Making such a trip aboard a commercial plane would cost more than $5,000 a person for coach class, according the Omega Travel agency in Hunt Valley and would feature none of the convenience or amenities of traveling with the president.
Critics of Mr. Bush's alleged lack of attention to the domestic economy suggested yesterday that giving corporate executives a free trip with presidential status to promote their companies' interests abroad does not address those concerns.
"Government-provided Carnival Cruises to Japan, complete with social directors, was not exactly what we had in mind" when Democrats in Congress charged that Mr. Bush should be doing more to advance U.S. interests in international trade, said Representative Dennis E. Eckart, D-Ohio.
Mr. Eckart said it was particularly "questionable" whether the president should be providing free trips for business leaders, including the heads of the three major automakers, "who are pulling down six- or seven-figure salaries."
Members of the business delegation will pay for their own hotel rooms and other incidentals, including some meals, according to a spokeswoman for the Commerce Department.
Even so, the corporate executives will be wined and dined by the host governments most days.
"Most people would be willing to pay handsomely for that, and these people are getting it for free," said David Keating, executive vice president of the National Taxpayers' Union, a lobby aimed at lowering taxes. "If I were George Bush, I think I would ask them to pay their own way."
The trip will mark the first time President Bush has taken a group of private citizens along on one of his foreign journeys. The idea was suggested by Commerce Secretary Robert A. Mosbacher Sr., who is about to become general chairman of Mr. Bush's re-election campaign.
"We still believe it's a very good [idea], and the fact that we're getting some criticism from the Democrats just shows how good it is," said White House spokesman Marlin Fitzwater.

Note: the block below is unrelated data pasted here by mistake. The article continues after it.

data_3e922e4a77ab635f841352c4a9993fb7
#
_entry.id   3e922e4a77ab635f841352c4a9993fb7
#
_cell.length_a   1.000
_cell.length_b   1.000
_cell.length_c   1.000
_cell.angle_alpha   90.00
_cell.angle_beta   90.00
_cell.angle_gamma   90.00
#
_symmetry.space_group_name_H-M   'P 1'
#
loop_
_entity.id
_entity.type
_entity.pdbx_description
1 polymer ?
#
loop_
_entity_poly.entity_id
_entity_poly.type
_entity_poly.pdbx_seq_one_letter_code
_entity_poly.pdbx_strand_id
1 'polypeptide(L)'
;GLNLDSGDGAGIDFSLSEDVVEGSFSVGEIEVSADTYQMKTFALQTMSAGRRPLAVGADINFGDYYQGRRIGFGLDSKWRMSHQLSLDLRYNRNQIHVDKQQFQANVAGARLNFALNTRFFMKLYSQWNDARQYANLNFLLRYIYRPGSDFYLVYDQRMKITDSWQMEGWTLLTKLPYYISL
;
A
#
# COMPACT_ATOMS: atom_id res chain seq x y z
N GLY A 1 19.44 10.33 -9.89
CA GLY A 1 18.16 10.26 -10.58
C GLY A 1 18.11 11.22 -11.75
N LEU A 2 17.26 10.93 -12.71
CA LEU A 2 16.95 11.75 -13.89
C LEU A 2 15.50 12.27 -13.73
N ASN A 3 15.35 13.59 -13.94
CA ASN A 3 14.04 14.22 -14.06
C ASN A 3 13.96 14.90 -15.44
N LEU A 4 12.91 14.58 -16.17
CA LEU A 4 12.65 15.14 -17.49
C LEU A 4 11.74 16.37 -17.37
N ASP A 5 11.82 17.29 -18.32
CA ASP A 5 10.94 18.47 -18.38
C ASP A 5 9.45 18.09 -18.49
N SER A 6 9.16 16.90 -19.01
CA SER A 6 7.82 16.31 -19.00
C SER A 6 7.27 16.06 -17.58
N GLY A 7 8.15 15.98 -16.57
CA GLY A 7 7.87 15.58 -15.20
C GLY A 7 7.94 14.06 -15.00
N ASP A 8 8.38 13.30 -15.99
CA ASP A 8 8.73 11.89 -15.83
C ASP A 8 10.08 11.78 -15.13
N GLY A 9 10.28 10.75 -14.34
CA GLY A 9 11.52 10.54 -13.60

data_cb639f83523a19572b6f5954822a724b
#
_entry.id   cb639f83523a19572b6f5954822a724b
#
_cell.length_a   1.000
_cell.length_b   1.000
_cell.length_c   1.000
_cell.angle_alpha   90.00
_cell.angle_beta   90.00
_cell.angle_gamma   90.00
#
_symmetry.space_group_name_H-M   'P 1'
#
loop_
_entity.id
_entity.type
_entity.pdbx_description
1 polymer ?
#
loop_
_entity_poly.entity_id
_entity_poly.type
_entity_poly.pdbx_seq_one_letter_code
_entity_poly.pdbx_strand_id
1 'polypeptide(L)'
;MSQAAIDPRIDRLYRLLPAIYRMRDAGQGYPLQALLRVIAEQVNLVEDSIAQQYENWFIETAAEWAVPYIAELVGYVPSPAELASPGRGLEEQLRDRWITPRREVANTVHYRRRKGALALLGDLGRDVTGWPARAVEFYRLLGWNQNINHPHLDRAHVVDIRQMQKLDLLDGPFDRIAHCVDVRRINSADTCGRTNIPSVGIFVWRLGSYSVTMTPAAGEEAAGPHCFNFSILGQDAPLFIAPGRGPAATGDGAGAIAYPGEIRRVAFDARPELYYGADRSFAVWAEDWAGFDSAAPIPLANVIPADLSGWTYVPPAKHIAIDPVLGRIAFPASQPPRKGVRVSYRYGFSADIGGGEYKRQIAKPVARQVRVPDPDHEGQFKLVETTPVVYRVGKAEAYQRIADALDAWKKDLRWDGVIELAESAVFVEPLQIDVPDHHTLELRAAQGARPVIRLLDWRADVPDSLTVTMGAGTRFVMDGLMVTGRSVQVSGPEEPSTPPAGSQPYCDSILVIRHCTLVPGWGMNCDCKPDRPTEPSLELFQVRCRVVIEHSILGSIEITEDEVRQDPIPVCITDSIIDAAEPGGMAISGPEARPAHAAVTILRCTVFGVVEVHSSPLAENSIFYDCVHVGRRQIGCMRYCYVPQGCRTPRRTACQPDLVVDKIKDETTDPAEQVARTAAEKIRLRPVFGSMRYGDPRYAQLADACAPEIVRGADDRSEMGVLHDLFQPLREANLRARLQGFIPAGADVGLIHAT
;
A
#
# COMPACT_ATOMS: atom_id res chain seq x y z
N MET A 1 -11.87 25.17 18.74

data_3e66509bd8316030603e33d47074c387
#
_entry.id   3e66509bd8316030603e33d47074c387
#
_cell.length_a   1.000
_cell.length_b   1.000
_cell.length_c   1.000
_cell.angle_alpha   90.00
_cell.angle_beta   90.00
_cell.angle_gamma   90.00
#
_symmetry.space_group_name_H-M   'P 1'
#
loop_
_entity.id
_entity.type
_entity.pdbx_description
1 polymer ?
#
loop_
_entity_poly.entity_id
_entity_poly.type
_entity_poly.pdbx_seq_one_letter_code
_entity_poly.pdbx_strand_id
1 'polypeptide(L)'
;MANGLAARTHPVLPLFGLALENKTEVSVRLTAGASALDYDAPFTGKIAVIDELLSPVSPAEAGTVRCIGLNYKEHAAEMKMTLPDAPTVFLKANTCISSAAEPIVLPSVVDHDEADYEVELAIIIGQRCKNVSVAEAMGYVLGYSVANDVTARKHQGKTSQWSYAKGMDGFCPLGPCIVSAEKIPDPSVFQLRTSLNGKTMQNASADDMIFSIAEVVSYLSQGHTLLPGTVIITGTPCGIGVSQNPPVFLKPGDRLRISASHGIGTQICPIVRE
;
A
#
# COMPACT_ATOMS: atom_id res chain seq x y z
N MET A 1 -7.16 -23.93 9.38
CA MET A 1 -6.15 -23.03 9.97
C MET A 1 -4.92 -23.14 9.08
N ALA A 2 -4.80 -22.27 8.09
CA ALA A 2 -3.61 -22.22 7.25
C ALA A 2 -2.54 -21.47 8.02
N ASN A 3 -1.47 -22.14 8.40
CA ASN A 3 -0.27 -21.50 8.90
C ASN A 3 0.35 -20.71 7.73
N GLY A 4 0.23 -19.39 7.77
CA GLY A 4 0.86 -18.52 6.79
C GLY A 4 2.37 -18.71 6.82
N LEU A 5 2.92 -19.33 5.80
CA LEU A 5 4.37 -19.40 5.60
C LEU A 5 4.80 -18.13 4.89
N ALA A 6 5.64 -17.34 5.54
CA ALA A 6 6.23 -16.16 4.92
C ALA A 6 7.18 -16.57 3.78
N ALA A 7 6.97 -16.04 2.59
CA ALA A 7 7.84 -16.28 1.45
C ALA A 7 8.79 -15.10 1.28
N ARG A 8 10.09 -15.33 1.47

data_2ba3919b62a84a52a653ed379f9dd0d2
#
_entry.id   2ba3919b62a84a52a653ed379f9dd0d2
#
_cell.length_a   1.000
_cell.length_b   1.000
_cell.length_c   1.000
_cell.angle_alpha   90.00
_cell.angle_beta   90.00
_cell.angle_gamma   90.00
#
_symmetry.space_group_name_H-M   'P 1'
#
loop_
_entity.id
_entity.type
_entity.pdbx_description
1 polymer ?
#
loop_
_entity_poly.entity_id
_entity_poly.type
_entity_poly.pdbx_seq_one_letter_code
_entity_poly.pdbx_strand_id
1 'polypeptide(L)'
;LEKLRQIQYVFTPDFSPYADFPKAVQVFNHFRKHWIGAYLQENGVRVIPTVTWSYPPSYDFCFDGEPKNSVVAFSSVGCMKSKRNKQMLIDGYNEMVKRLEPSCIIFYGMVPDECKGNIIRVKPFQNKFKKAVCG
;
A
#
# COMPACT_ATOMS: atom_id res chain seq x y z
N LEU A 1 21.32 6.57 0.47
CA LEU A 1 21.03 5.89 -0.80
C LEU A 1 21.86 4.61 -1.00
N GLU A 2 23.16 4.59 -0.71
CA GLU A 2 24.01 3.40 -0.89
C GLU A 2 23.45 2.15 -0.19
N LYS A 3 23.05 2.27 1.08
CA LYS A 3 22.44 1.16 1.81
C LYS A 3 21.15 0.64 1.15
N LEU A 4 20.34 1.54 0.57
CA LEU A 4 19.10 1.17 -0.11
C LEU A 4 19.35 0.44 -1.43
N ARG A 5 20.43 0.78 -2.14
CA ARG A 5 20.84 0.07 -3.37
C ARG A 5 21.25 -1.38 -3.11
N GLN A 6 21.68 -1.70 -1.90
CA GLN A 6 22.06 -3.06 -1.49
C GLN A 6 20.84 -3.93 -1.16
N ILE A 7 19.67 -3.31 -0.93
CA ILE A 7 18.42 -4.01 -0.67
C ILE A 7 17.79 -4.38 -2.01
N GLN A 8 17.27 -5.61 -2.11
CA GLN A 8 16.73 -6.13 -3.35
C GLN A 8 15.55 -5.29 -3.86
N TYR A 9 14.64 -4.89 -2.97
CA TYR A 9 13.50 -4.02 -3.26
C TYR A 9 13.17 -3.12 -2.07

It's not just Democrats, though, who think Mr. Bush's corporate guests should be asked to contribute at least the cost of commercial airfare. Representative Helen Delich Bentley, R-Md.-2nd, also questioned the financial arrangements.
"I think it's fine for him to take business people along and get their views," she said. "I just don't think the taxpayers should pay for it."
Dexter F. Baker, CEO, Air Products and Chemicals Inc.
Dr. Winston Chen, CEO, Solectron Corp.
Beverly F. Dolan, CEO, Textron Inc.
Robert Galvin, chairman, Motorola Inc.
Joseph T. Gorman, CEO, TRW Inc.
Maurice R. Greenberg, CEO, American International Group
Bronce Henderson, chairman, Detroit Center Tool
James Herr, chairman, Herr Foods Inc.
Lee Iacocca, CEO, Chrysler Corp.
Robert J. Maricich, president, American of Martinsville
Raymond Marlow, president, Marlow Industries
John C. Marous, CEO emeritus, Westinghouse Electric Corp.
Harold A. Poling, CEO, Ford Motor Co.
Heinz Prechter, CEO, ASC Inc.
John P. Reilly, CEO, Tenneco Automotive
James D. Robinson III, CEO, American Express
David M. Roderick, chairman emeritus, USX Corp.
C.J. Silas, CEO, Phillips Petroleum Co.
Robert C. Stempel, CEO, GM Corp.
Michael von Clemm, exec. vice president, Merrill Lynch & Co. Inc.
Patrick Ward, CEO, Caltex Petroleum Corp.